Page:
Jane and I have been reading Amy Welborn's weblog for some time now, so when I ran across this book at the Border's in Newport Beach I grabbed. It's an interesting book, and I'm glad we got it.
First, some context. When I was a kid, my mom taught me to pray. Prayer usually involved the Our Father, and "God bless"'s: you know, "God bless Grandma, God bless Grandpa," and so on. In catechism class (I was raised Roman Catholic) I learned a number of other prayers, especially the Hail Mary and the Act of Contrition. And except for those "God bless"'s, pretty much all the praying I did took the form of one or more of these traditional prayers.
During high school my faith lapsed for a time; and though I remained Roman Catholic when it came back I also got involved with Protestants. (Mostly Episcopalians, but still, Protestants.) And in some Protestant circles, traditional prayers have a bad name. How can you pray sincerely when you're using somebody else's words? You should always, or at least mostly, pray in your own words. Have a conversation with God, I was told. And that's how I mostly prayed all through college, during which I was still Catholic but mostly hanging out with Protestants, and it's how I mostly prayed after I got married and joined the Episcopal Church, and it's how I've mostly prayed until now. I've prayed the Lord's Prayer fairly often during all of that time, but other traditional prayers very seldom, except as part of the normal Sunday liturgy. The Hail Mary I prayed very seldom; if Protestants are down on traditional prayers, they are especially down on Mary.
In the last few years, though, thanks largely to the efforts of certain lunatics in my denomination who shall remain nameless, I've been re-examining my faith, and especially the roots of my faith. One of those roots is liturgy--I'm simply not comfortable attending a non-liturgical church. And really, in light of this, it's surprising that I absorbed so much of the Protestant attitude toward traditional prayers, because that's really what the liturgy is. And the joy and delight of the liturgy is very simple--it's always there, it covers all of the bases, and it makes sure you don't miss anything. The liturgy isn't there for those days when it's a joy to go to church; it's there for those days when you'd rather be anywhere else, and when trying to focus on the service is nearly impossible. It's there, it's an anchor, and because it's always the same it helps you to stay focussed.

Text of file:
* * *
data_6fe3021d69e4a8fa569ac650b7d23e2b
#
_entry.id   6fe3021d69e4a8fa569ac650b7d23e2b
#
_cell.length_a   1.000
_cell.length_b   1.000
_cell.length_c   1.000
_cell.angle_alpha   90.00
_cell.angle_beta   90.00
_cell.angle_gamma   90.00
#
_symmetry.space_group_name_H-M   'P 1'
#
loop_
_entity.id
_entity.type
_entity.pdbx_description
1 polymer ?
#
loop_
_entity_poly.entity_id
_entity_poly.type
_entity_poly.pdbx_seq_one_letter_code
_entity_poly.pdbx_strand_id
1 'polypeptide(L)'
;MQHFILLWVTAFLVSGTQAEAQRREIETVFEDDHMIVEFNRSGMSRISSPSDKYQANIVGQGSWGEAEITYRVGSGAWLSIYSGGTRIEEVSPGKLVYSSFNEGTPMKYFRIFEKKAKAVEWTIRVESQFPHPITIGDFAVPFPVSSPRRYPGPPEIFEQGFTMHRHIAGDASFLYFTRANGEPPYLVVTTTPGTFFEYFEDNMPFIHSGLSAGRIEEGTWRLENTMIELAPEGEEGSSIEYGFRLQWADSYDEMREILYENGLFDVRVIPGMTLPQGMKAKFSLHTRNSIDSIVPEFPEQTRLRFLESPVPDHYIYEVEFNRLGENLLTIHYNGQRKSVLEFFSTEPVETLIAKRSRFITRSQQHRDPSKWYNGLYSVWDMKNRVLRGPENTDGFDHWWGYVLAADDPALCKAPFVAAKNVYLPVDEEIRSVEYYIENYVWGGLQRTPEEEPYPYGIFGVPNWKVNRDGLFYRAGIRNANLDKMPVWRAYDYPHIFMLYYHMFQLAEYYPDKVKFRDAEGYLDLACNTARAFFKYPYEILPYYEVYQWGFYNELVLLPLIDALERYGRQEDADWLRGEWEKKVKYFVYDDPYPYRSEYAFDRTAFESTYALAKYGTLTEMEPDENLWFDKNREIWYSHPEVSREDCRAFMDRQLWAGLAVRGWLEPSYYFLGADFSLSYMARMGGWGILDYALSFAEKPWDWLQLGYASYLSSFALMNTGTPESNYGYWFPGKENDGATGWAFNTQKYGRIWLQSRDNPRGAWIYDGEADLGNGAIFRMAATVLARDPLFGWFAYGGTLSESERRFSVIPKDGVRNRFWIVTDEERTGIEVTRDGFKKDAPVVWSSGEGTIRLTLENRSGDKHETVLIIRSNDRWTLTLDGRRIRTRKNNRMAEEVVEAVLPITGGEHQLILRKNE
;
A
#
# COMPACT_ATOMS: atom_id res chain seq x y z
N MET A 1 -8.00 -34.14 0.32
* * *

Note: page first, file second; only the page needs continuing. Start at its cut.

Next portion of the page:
Standard prayers are really the same thing--but for every day, rather than just on Sunday mornings.
So this book came into my hands at just the time when I'd find it the most useful.
The Words We Pray is a survey of nineteen traditional Catholic prayers, many of which I learned as a child, and many of which were new to me. Only a few are specifically Catholic; most are used by Christians of all traditions. Each chapter begins with the text of one of the prayers, followed by Welborn's commentary. She discusses the origin of the prayer, how it evolved over time, and how and when it is usually prayed; and the purely factual material is leavened with her own personal reminiscences about occasions of prayer. (As fellow parents, Jane and I felt right in tune with many of them.)
The old familiar prayers include the Sign of the Cross (about which there is more to be said than you might think), the Our Father, the Hail Mary, the Creed, the Act of Contrition, and the Prayer of St. Francis; I was also already familiar with the Jesus Prayer (Lord Jesus Christ, have mercy on me, a sinner), and St. Patrick's Breastplate, though I learned both of those as adults--that one's particularly stirring, and I need to spend more time with it. Of those that were new to me my favorite is the Anima Christi, which somehow I never learned as a kid.
Anyway, it's a quietly joyful book; and if reading it has turned my prayer life upside down, that's rather a good thing.Posted by Will Duquette at December 7, 2005 06:45 PM